As you do this your style has arrived without givin it any thought at all.

    OH, that business about the title. That is the beat that I march to.
     
  2. rbarker

    rbarker Member

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    Interesting thoughts, Claire. I agree with most of what you said. Up to the point of "style" happening on its own as a result of the other choices, that is. Many photographers, even those who are constantly off their asses making pictures, work for years without ever developing a style.

    To me, style is more than just the choice of subject matter, film format, etc. I think it is the result of a philosophical state of mind - something that permeates a person's work regardless of subject matter or equipment used. While chosen equipment and technique plays a roll, I think style is more about how a photographer sees the world and what they have to say about what they see. It's a consistency of statement that will be seen in both a commercial image of a product, and an intimate, touching image of a tsunami victim. It's more about who the photographer is, translated to film.

    As to that drum beat, is that a rhumba, samba or a cha-cha you're doing? :wink:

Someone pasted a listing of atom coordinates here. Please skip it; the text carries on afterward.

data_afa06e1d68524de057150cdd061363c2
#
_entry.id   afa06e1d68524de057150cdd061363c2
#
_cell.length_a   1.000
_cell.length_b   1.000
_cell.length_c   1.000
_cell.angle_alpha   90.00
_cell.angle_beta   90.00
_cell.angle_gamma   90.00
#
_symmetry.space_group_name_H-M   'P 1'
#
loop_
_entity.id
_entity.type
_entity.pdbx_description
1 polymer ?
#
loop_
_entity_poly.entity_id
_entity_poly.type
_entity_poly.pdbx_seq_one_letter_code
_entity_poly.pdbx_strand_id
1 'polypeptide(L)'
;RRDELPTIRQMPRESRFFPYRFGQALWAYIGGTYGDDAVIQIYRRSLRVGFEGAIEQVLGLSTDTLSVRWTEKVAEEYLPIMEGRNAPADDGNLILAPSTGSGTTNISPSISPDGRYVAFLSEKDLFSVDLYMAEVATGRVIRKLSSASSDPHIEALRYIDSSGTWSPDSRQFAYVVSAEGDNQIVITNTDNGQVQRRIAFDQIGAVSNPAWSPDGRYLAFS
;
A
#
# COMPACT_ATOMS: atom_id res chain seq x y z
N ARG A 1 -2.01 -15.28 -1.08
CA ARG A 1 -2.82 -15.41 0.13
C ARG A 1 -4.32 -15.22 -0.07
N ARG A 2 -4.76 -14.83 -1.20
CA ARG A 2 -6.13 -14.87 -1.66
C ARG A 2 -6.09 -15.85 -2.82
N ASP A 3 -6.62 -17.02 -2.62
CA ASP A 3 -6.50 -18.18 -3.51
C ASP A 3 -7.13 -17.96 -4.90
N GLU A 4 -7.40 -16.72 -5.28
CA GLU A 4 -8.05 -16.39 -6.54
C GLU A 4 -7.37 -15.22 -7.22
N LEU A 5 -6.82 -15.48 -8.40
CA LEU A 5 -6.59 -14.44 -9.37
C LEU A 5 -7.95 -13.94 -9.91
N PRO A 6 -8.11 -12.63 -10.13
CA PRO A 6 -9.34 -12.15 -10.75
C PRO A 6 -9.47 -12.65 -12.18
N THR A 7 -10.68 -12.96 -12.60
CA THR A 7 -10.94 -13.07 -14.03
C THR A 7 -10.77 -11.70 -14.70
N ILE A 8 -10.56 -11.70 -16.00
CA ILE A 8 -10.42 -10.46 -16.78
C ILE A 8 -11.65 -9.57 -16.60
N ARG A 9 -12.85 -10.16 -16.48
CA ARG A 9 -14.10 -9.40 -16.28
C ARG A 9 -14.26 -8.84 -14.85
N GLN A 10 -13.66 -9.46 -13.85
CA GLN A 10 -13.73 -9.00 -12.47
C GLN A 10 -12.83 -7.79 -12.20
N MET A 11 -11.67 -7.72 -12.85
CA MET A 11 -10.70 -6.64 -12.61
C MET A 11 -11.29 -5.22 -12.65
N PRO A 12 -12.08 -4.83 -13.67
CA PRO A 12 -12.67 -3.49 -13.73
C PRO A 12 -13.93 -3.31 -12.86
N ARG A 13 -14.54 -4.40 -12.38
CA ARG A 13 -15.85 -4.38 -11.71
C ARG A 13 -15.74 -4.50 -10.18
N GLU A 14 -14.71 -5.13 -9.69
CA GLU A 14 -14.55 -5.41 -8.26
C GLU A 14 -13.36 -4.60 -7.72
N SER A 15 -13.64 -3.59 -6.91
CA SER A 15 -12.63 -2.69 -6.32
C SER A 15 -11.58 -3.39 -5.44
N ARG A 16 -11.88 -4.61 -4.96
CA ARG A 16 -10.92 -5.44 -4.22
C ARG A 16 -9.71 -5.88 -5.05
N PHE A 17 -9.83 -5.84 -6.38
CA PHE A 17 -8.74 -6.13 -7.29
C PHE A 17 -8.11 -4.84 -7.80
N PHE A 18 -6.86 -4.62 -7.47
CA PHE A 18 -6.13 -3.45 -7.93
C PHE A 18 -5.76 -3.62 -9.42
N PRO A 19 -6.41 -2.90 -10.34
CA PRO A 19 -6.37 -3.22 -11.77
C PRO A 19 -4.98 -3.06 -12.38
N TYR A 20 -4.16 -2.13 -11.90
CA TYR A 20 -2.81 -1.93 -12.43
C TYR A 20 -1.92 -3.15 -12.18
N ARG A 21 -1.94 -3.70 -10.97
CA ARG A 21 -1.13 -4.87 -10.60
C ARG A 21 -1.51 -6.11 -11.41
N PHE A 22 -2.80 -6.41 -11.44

3. John Bartley

    John Bartley Member

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    Hmmm...almost as if you subconciously have no choice, but rather your style chooses you because of the person that you are?

    I can understand that...
     
  4. rbarker

    rbarker Member

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    I think it (having "style") can take place either way, John. It can just sort of "happen" (alá the bumper sticker), or it can be the result of consciously understanding who you are and consciously deciding to have a consistent philosophical message in your images, whatever the subject matter might be.

    For example, I'm not sure whether I have a style or not, but I make a conscious effort to examine and portray the "beauty" of things. That might be a flower, a differential gear, a landscape, or a nude woman. My objective in thinking about what image I want to create of the subject is almost always the same - to find, respect, and depict its beauty. I'd take the same approach if photographing a homeless person in an alley. There, however, I'd need to engage the person in conversation enough that the sparkle would return to their eyes, so I could photograph the nobility of their human spirit (albeit scruffy), treating them with respect.
     
  5. Claire Senft

    Claire Senft Member

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    lullabye

    It is a lullaby. I take boring pics.
     
  6. Ed Sukach

    Ed Sukach Member

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    I hold the opinion that "style" is something that develops at the pre-conscious level. It is a product of the soul./ psyche/ self/ aesthetics ...